How do chemicals work in the brain?
The brain is a complex organ that is comprised of gray matter and white matter. Gray matter consists of the cell bodies of neurons and other support cells, and the white matter consists of long tracts of axons that run between the neurons. Different areas of the brain have somewhat specific functions. For example, the motor cortex controls voluntary movements of the body, and the sensory cortex processes information to the senses. Different areas of the brain communicate with other areas nearby as well as more distantly. Information travels via the axons of the neurons within the white matter areas of the brain.
The brain contains billions of neurons, which interact with each other electrochemically. This means that when a nerve is stimulated, a series of chemical events occur that in turn create an electrical impulse. The resulting impulse propagates down the nerve length known as the axon and causes a release of chemicals called neurotransmitters into a space between the stimulated nerve and the nerve that it wishes to communicate with, known as the synaptic cleft. The neurotransmitters interact with receptors on the second nerve, either stimulating or inhibiting them. The interaction between the neurotransmitters and receptors can be likened to a key interacting with a lock where the neurotransmitter or “key” engages the receptor or “lock,” causing it to “open.” This opening is really a series of chemical changes within the second nerve that either causes that nerve to “fire” or “not fire.” Thus, brain activity is the result of an orchestrated series of nerves firing or not firing in a binary fashion. In that sense, it is much like a computer where very complicated processes begin their lives as a series of 1s or 0s (on or off, fire or do not fire).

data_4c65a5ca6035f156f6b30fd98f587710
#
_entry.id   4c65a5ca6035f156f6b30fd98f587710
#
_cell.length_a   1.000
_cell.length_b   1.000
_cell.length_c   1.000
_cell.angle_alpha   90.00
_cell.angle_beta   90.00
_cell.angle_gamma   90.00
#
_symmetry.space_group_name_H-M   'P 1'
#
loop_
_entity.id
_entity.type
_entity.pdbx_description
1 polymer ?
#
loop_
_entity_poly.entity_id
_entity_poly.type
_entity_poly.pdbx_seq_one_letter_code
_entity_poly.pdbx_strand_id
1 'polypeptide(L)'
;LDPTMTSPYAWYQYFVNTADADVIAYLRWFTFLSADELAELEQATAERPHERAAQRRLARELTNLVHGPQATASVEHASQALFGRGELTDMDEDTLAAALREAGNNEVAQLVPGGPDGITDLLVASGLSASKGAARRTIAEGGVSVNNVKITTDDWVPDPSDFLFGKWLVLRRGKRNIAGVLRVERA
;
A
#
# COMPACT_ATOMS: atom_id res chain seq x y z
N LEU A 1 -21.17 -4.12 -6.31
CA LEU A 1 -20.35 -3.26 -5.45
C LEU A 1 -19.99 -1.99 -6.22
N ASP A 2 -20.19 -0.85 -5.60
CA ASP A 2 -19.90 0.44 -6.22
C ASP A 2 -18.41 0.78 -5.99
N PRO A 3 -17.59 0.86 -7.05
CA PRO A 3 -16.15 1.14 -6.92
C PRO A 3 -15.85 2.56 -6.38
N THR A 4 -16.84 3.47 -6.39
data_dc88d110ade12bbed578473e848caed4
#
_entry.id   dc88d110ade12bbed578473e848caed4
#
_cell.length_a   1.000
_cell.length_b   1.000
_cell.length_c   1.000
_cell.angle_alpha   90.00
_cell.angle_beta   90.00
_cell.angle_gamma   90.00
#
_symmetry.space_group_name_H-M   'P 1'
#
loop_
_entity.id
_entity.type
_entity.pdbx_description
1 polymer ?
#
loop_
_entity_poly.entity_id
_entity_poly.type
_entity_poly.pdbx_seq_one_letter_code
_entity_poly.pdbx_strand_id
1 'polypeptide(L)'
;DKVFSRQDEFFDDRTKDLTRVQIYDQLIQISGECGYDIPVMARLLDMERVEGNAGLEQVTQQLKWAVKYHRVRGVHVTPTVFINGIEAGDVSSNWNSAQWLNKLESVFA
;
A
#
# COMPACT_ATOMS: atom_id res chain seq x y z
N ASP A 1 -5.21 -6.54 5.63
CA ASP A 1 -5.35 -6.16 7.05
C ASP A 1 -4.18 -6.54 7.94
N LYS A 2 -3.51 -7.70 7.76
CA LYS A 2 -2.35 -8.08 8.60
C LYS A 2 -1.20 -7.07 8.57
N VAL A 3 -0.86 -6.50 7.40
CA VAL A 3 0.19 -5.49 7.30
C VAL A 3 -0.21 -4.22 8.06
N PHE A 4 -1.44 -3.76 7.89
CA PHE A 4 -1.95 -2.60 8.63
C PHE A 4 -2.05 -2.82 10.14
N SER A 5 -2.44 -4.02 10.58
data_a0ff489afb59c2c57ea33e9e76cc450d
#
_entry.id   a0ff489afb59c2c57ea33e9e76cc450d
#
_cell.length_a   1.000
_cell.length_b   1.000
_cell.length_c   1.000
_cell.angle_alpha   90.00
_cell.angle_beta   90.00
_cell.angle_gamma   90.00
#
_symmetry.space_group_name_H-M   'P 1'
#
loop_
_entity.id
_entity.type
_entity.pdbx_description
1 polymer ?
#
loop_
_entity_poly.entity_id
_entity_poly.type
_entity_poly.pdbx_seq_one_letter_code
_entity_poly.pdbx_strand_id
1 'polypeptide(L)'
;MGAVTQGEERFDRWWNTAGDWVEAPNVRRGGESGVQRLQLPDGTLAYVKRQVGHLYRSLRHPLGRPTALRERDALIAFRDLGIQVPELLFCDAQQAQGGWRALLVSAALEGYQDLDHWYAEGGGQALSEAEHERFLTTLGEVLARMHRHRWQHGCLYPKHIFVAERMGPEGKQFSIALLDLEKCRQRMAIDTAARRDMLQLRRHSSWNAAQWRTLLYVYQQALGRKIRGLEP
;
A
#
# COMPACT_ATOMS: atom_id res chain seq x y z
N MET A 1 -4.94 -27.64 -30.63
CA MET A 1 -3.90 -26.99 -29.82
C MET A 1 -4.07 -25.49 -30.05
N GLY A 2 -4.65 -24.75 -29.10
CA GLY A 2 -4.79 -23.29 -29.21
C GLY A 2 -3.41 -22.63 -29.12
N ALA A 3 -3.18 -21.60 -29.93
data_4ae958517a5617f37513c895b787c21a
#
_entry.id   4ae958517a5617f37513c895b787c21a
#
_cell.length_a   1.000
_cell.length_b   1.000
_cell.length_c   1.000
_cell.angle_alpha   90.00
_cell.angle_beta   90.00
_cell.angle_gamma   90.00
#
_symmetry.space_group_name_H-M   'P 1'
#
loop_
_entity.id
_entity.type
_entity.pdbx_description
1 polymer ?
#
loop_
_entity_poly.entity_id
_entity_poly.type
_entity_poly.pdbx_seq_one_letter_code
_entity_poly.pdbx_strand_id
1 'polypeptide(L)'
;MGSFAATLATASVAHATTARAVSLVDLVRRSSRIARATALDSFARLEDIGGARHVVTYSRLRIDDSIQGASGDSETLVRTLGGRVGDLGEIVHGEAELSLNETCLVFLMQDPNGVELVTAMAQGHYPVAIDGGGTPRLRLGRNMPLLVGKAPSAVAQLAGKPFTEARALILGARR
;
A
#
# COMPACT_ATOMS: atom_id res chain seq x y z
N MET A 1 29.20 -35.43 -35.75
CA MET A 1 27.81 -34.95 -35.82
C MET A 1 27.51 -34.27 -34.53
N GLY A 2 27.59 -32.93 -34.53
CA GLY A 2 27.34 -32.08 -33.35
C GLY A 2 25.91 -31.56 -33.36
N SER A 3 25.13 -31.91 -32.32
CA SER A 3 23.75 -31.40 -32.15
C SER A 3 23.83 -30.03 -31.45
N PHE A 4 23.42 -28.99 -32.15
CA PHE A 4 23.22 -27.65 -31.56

After the nerve fires, thereby releasing neurotransmitters into the synaptic cleft, the neurotransmitters must be removed from the area in order to turn the signal off. There are two ways that these chemicals can be removed in order to turn the signal off. The first is by destroying the chemical through the use of another chemical known as an enzyme with that specific purpose in mind. The second is by pumping the chemical back into the nerve that released it by using another special chemical known as a transporter or transport pump. The process of pumping chemicals back into the nerve is known as reuptake. It is important to understand these basic principals of neurophysiology because all psychoactive compounds, whether neurotransmitters, hormones, medications, or addictive drugs, involve one or more of these simple mechanisms.